Certain Jews of Cyrene and Alexander and provinces of Cilicia and Asia, who were from the Synagogue of the Freedmen, came to Jerusalem and began arguing with Stephen. When they saw that they could not win the argument [because he was filled with the Holy Spirit], they maliciously conspired against him, persuading others to say they heard him speak blasphemously against God and Moses.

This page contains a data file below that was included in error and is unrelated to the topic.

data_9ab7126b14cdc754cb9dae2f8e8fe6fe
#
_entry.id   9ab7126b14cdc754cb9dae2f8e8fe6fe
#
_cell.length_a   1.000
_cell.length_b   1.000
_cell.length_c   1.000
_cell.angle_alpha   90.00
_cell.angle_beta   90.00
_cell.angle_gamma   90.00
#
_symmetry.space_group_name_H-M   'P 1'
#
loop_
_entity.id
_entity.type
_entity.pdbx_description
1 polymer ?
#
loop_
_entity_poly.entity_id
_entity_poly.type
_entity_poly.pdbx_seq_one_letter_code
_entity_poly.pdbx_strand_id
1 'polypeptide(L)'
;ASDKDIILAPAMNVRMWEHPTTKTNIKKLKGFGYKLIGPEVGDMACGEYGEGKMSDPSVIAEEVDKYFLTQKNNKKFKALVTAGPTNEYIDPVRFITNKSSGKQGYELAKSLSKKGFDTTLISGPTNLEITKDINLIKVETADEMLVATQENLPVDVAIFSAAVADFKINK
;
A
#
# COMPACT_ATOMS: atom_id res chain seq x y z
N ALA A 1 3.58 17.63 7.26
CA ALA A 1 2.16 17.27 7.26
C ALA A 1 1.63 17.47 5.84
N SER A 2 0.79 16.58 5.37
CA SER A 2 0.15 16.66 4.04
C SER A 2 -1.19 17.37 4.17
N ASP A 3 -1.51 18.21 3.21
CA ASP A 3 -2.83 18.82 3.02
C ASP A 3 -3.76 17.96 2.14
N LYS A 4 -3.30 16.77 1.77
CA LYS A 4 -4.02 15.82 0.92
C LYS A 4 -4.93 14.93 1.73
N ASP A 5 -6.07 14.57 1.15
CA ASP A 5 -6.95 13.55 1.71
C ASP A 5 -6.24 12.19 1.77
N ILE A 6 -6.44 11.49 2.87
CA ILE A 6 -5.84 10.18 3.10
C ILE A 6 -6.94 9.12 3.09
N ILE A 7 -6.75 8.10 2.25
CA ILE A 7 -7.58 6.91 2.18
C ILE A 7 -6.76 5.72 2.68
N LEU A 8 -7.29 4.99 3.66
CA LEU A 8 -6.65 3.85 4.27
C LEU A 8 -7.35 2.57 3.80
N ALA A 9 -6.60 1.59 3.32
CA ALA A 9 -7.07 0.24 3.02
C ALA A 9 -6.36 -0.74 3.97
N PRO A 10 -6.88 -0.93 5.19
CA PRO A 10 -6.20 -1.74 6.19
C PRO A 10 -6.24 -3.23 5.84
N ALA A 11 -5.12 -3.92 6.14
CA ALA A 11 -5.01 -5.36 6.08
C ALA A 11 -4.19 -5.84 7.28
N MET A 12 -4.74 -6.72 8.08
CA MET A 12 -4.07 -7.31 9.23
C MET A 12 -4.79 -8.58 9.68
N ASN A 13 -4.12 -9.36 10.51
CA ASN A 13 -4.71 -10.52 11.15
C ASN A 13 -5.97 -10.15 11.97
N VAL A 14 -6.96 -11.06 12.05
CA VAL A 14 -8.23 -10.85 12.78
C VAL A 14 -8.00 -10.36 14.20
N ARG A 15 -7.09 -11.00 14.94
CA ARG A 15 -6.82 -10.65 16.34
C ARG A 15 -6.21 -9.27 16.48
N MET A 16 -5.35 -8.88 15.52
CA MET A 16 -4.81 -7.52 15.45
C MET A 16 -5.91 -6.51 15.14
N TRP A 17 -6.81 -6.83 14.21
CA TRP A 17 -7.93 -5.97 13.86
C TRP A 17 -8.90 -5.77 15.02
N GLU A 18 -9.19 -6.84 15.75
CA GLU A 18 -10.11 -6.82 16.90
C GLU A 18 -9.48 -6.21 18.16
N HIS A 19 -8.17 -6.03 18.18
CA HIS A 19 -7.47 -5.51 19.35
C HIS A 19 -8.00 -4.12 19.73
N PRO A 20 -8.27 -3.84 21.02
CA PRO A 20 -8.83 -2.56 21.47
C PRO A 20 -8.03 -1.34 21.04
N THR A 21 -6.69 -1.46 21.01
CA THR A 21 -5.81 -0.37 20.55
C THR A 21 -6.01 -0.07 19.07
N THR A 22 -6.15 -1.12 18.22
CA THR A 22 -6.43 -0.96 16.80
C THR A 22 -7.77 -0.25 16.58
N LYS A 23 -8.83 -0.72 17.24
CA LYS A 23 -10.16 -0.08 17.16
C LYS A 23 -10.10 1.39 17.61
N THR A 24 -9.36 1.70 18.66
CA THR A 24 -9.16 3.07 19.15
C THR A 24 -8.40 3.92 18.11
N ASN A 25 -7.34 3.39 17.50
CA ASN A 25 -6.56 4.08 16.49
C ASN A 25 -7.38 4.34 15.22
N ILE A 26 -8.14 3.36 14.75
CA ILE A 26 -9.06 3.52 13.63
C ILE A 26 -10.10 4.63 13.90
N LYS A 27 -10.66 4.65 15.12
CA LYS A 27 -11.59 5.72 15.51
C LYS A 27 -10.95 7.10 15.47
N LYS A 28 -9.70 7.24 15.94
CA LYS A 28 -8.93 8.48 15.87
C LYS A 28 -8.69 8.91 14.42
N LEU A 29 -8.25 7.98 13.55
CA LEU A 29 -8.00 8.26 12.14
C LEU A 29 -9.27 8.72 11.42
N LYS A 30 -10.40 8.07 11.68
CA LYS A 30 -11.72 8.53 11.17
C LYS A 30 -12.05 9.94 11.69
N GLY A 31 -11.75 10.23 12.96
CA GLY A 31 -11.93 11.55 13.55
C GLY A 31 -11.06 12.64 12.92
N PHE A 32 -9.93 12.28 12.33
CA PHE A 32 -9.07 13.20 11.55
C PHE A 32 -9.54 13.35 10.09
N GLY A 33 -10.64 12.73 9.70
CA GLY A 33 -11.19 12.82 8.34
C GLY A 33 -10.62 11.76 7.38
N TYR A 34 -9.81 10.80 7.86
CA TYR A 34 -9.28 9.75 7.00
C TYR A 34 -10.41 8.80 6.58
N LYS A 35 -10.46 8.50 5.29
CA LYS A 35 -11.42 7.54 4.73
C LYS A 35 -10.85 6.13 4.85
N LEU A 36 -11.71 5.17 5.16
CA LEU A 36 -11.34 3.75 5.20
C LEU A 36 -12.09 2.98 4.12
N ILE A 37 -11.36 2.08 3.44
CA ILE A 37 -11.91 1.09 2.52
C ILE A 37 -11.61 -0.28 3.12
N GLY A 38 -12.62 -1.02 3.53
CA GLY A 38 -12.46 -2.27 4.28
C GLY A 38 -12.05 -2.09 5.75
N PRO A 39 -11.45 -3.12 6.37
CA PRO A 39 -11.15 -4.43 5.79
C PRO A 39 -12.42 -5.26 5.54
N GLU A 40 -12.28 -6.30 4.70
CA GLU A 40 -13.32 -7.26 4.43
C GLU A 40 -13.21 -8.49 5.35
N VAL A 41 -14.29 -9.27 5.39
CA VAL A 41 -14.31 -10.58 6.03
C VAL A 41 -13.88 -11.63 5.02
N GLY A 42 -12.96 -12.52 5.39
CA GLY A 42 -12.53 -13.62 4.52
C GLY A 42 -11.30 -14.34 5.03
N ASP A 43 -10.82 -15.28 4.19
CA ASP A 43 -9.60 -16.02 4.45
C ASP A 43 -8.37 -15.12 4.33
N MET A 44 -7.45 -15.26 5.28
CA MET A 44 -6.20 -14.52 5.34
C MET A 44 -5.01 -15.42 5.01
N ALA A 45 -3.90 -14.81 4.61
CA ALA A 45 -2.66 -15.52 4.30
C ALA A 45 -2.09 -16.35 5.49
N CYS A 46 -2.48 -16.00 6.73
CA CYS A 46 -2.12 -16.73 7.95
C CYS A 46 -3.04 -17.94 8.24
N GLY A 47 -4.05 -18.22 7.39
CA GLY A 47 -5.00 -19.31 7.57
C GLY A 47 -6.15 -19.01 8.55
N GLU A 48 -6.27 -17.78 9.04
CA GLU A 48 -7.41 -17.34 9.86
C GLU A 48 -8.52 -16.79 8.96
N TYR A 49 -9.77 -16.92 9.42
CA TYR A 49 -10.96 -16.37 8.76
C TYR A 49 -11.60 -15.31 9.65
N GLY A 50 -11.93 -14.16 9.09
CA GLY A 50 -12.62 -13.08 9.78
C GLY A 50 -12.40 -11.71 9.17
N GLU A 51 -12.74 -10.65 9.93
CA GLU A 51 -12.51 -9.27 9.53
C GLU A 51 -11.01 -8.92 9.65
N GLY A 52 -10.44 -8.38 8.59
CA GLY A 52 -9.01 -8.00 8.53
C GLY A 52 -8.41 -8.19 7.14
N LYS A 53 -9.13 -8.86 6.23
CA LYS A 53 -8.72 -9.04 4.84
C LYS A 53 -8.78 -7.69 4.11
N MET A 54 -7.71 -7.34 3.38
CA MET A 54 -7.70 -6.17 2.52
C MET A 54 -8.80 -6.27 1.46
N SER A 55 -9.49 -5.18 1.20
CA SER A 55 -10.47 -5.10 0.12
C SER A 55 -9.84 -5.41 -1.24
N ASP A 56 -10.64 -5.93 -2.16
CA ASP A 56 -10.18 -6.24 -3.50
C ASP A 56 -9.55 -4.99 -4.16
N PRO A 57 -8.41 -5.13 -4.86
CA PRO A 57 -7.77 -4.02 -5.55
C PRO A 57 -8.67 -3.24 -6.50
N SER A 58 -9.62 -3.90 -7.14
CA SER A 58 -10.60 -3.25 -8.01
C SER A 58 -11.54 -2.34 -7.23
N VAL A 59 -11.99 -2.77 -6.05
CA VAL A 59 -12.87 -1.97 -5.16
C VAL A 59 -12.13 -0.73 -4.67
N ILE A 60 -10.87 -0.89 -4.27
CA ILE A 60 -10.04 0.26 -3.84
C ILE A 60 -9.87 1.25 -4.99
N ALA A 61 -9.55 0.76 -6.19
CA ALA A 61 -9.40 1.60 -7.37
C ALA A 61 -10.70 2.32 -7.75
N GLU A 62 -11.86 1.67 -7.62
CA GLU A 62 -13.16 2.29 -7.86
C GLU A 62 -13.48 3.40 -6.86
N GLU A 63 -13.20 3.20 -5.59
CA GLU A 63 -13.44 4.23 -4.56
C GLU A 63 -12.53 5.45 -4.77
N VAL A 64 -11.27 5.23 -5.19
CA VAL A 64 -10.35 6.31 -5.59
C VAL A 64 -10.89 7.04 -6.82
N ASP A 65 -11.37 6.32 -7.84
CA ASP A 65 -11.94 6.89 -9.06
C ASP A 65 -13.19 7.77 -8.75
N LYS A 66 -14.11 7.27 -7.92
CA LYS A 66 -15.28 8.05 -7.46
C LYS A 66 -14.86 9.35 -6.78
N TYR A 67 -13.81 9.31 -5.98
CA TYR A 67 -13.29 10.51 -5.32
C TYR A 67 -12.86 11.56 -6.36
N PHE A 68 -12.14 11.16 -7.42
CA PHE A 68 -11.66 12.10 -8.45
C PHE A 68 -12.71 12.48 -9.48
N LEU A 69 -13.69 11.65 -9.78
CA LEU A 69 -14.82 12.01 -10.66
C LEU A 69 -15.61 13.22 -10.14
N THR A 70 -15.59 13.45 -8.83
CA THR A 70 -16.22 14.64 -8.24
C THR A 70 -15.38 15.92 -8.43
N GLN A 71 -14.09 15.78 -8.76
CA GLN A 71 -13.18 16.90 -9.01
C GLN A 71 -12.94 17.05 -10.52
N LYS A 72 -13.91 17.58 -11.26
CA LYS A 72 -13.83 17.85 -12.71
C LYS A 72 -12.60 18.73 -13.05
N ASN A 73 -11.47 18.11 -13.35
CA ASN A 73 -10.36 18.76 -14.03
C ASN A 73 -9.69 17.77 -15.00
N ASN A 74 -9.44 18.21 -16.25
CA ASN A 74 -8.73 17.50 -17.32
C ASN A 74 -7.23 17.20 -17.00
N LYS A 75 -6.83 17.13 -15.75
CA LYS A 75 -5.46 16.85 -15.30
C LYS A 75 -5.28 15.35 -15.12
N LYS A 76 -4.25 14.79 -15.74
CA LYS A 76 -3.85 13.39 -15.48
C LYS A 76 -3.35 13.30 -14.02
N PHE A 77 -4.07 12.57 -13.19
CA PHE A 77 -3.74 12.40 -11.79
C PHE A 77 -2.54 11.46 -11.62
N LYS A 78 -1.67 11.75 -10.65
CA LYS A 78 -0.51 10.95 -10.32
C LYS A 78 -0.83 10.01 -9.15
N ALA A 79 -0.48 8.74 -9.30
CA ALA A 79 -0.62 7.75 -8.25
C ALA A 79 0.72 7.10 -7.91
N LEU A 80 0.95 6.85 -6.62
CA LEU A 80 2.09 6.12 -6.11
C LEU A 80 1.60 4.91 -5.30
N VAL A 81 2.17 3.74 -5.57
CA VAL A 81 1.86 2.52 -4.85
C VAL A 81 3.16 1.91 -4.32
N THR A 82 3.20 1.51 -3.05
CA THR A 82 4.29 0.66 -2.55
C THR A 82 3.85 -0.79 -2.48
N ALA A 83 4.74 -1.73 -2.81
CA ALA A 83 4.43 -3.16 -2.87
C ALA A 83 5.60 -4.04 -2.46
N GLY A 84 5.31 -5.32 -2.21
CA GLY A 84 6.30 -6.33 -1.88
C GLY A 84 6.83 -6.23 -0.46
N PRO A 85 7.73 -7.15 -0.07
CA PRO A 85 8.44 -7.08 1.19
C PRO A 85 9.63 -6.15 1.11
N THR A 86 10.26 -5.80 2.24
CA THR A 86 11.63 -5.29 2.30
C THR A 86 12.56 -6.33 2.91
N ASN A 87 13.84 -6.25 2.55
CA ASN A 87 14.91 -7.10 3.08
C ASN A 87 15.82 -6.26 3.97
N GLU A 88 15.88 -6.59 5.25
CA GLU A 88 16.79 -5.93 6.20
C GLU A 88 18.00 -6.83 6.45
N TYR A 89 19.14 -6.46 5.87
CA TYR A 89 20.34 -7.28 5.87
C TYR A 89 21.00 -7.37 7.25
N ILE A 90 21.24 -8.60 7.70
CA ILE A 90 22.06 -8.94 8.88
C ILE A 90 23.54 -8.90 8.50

As a result, Stephen was arrested and brought to trial before the Sanhedrin [Supreme Court]. At the trial, false witness testified that they had heard him speaking “against the Temple’s Holy Place and against the law” of Moses. They went even further and twisted Jesus’ words concerning the destruction of the Temple exclaiming that they heard Stephen say that he [Jesus] “will destroy this place and change Jewish customs that had been handed down by Moses.” [3] When called on to testify on his own behalf, Stephen pointed to major events in the Jews’ history that revealed how they had been disobedient to God from the very start. He explained how God first chose Abraham to be the forefather of the Jews. He told them how Moses, who had been commissioned by God to deliver them from slavery in Egypt, had prophesied that a prophet [Jesus] would come to them just as he [Moses] did, meaning that Moses had been referring to none other than the Lord Jesus Christ who had also been sent by God to deliver them from slavery, but this time, it was from slavery to sin. Their forefathers, Stephen told them, refused to listen to Moses, and even began worshipping a golden calf. These and other acts of disobedience caused God to give them over to the worship of heavenly bodies.